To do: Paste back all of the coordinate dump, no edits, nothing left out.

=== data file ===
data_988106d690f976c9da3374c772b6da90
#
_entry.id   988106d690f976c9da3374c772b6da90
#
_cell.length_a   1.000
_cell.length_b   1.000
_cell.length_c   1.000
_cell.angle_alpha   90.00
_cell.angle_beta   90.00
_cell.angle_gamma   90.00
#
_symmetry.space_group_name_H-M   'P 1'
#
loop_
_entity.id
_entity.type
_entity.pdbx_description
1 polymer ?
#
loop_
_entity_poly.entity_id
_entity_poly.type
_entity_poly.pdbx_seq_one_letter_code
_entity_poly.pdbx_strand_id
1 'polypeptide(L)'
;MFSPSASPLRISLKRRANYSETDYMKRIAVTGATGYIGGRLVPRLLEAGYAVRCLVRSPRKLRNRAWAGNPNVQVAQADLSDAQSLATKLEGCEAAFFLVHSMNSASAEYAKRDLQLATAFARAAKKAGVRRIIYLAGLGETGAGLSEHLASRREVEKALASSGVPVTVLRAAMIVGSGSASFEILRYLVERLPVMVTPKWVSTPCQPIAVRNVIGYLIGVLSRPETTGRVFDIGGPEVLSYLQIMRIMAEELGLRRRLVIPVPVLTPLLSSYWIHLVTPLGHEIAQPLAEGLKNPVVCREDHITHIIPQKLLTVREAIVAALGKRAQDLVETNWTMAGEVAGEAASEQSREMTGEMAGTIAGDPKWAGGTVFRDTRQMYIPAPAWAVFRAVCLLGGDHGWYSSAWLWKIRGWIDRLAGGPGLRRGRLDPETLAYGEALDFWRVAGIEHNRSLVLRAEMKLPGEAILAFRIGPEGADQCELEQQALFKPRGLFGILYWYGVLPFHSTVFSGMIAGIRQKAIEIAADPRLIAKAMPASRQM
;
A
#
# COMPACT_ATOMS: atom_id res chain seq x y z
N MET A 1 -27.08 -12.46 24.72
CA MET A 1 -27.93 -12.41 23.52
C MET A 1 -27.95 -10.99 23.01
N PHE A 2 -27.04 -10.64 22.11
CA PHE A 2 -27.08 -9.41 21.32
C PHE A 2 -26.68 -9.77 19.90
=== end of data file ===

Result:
data_988106d690f976c9da3374c772b6da90
#
_entry.id   988106d690f976c9da3374c772b6da90
#
_cell.length_a   1.000
_cell.length_b   1.000
_cell.length_c   1.000
_cell.angle_alpha   90.00
_cell.angle_beta   90.00
_cell.angle_gamma   90.00
#
_symmetry.space_group_name_H-M   'P 1'
#
loop_
_entity.id
_entity.type
_entity.pdbx_description
1 polymer ?
#
loop_
_entity_poly.entity_id
_entity_poly.type
_entity_poly.pdbx_seq_one_letter_code
_entity_poly.pdbx_strand_id
1 'polypeptide(L)'
;MFSPSASPLRISLKRRANYSETDYMKRIAVTGATGYIGGRLVPRLLEAGYAVRCLVRSPRKLRNRAWAGNPNVQVAQADLSDAQSLATKLEGCEAAFFLVHSMNSASAEYAKRDLQLATAFARAAKKAGVRRIIYLAGLGETGAGLSEHLASRREVEKALASSGVPVTVLRAAMIVGSGSASFEILRYLVERLPVMVTPKWVSTPCQPIAVRNVIGYLIGVLSRPETTGRVFDIGGPEVLSYLQIMRIMAEELGLRRRLVIPVPVLTPLLSSYWIHLVTPLGHEIAQPLAEGLKNPVVCREDHITHIIPQKLLTVREAIVAALGKRAQDLVETNWTMAGEVAGEAASEQSREMTGEMAGTIAGDPKWAGGTVFRDTRQMYIPAPAWAVFRAVCLLGGDHGWYSSAWLWKIRGWIDRLAGGPGLRRGRLDPETLAYGEALDFWRVAGIEHNRSLVLRAEMKLPGEAILAFRIGPEGADQCELEQQALFKPRGLFGILYWYGVLPFHSTVFSGMIAGIRQKAIEIAADPRLIAKAMPASRQM
;
A
#
# COMPACT_ATOMS: atom_id res chain seq x y z
N MET A 1 -27.08 -12.46 24.72
CA MET A 1 -27.93 -12.41 23.52
C MET A 1 -27.95 -10.99 23.01
N PHE A 2 -27.04 -10.64 22.11
CA PHE A 2 -27.08 -9.41 21.32
C PHE A 2 -26.68 -9.77 19.90